Seven die as tornadoes in the Southeast and historic sub-zero temperatures as far south as Texas.
Bad weather has also led to the elimination of COVID-19 vaccinations and continues to threaten vaccine supplies.
Hazardous weather will persist in many parts of the United States Tuesday through Friday. Up to 4 inches snow and freezing rain expected to come from the southern plains in the northeast, forecasters said.
“We call it the Storm 2 system with a location very similar to the previous hurricane,” said meteorologist Lara Pagano. It refers to a system that blew up the nation during the long President’s holiday weekend, throwing snow and ice from Ohio onto the Rio Grande.
Arctic air masses, which fell over much of the country, brought temperatures to historic lows on Tuesday, Pagano said.
In Lincoln, Nebraska, temperatures of -31 Fahrenheit on Tuesday broke the 1978 record of -18 degrees Fahrenheit.
In Dallas-Fort Worth, minus 1F (minus 17C) broke the 1903 record with 12F (minus 11C).
“That’s what people wake up to this morning: it’s dangerous,” says Pagano.
What happened in Texas?
In Texas alone, more than 4.4 million power outages have crippled. Authorities closed vaccination centers and scrambled to use 8,400 vaccines. Because they needed to cool below zero before failing after the emergency power plant went out. Therefore cans have sent to district hospitals and Rice University to inject into the arms of people who are already in those places and are not allow to drive on slippery roads.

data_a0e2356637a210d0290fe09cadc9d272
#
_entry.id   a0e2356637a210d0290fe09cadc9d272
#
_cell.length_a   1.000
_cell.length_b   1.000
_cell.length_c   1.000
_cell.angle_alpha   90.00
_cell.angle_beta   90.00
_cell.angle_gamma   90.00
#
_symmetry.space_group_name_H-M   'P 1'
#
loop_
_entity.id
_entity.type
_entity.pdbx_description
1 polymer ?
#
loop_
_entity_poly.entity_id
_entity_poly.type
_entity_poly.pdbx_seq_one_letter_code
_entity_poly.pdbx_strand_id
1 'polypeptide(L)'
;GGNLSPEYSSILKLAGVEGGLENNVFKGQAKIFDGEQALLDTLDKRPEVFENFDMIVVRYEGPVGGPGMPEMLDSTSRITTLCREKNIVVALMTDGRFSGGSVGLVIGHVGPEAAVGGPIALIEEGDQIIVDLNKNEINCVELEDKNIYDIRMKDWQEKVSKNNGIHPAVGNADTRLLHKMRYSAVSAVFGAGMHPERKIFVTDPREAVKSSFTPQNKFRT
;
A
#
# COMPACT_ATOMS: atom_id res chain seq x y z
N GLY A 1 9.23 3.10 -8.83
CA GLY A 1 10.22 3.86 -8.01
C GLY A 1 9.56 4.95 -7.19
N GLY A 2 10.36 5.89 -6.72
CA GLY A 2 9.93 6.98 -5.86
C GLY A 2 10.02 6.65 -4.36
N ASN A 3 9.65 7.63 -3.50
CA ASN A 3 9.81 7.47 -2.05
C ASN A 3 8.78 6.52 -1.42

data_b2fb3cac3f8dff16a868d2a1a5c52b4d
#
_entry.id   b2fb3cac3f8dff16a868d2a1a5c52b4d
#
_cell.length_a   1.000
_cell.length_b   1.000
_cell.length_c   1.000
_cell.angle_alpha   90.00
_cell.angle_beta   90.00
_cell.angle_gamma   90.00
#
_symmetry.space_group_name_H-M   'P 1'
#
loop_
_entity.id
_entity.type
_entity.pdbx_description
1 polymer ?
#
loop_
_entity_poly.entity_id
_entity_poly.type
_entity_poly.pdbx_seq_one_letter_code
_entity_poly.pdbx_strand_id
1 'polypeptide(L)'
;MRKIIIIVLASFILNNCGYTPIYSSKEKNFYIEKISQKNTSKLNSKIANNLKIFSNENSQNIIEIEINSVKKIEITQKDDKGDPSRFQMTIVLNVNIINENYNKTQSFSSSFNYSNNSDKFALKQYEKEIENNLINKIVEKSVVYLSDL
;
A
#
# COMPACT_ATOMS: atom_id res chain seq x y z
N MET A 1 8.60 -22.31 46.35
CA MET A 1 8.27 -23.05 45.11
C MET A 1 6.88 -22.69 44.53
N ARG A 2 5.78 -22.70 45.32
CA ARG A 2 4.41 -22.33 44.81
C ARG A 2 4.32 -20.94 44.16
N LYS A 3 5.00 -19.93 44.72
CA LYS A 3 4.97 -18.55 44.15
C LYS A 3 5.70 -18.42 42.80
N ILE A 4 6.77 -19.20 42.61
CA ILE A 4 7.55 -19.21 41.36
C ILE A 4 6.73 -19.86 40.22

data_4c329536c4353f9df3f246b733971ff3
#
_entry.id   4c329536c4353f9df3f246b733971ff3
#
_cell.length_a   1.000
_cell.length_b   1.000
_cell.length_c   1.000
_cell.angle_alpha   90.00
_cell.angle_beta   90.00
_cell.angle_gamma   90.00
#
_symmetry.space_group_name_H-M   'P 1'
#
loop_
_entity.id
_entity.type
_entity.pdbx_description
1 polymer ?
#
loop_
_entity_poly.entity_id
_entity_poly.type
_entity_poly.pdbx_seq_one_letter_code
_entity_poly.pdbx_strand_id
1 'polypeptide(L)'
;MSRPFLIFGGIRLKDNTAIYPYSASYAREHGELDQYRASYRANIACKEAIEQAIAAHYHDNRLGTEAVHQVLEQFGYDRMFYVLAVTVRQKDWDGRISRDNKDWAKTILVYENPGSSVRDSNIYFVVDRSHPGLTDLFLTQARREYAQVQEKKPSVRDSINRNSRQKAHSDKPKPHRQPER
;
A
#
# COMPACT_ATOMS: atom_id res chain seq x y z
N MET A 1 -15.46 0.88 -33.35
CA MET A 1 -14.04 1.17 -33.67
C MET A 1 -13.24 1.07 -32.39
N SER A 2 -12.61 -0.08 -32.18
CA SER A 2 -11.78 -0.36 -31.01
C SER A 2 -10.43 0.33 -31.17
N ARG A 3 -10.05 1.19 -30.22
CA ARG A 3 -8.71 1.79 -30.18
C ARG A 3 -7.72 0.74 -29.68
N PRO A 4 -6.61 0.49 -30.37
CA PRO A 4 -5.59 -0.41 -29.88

Icy roads have been the cause of one in four deaths related to severe cold weather. The others were identified as homeless and two victims of carbon monoxide poisoning, said Art Acevedo, the Houston police chief.
In the southeast, a low-pressure system developed in the Arctic heats up storms that cause at least four tornadoes, said meteorologist Jeremy Grams of the Center for Storm Prediction at the Norman Meteorological Center in Oklahoma. One broke through the Florida panhandle Monday and two penetrated southwest Georgia.
The fourth, heaviest tornado left three homes dead and flattened after driving through Brunswick County, North Carolina, in the state’s southeast corner between Wilmington and Myrtle Beach, South Carolina, the local sheriff’s office previously announced.
After a brief lull on Tuesday allowing authorities to assess the damage, bad weather – including possible changes – will return from Wednesday to Thursday, Grams said.
“The same areas could be affected – including tornadoes and dangerous winds,” he said.